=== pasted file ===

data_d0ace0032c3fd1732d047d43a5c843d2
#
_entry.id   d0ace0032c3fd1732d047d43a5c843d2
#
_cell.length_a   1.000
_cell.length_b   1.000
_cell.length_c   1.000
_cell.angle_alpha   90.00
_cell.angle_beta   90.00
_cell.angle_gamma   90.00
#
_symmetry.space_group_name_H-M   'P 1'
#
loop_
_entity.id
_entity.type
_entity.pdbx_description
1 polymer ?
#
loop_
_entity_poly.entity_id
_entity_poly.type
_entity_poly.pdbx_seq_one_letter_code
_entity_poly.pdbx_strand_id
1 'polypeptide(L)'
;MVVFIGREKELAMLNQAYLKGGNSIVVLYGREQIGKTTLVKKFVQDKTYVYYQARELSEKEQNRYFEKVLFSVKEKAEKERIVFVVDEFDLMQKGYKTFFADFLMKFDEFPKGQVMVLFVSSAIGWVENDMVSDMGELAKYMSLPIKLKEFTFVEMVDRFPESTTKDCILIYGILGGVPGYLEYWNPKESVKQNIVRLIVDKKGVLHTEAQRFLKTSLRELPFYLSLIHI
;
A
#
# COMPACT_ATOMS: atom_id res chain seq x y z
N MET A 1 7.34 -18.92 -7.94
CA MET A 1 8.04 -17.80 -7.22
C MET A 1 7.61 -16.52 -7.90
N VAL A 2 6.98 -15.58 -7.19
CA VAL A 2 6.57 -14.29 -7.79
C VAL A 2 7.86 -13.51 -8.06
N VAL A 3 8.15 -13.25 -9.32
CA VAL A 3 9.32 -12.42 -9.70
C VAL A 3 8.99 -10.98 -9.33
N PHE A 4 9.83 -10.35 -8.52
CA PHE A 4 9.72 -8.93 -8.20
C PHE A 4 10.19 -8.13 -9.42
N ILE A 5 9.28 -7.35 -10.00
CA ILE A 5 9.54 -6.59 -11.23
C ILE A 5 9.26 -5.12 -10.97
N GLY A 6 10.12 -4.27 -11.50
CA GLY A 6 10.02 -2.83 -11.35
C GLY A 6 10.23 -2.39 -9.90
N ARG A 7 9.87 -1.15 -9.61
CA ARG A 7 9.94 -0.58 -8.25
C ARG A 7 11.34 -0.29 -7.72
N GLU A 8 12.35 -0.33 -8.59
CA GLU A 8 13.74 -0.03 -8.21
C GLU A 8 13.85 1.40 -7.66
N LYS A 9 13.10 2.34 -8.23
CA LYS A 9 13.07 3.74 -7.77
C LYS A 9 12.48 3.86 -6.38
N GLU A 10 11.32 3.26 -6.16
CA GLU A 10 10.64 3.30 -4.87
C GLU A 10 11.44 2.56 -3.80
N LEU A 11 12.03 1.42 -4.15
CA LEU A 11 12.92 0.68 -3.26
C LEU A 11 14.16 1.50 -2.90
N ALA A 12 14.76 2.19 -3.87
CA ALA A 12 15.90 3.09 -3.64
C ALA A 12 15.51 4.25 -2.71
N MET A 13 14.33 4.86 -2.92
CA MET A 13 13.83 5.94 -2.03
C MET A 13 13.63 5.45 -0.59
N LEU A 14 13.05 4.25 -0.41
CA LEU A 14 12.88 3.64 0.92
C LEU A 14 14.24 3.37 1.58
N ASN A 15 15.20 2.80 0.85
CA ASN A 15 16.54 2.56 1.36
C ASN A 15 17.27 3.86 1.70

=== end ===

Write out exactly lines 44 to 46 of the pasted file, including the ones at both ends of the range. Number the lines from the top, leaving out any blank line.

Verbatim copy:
CA ILE A 5 9.54 -6.59 -11.23
C ILE A 5 9.26 -5.12 -10.97
N GLY A 6 10.12 -4.27 -11.50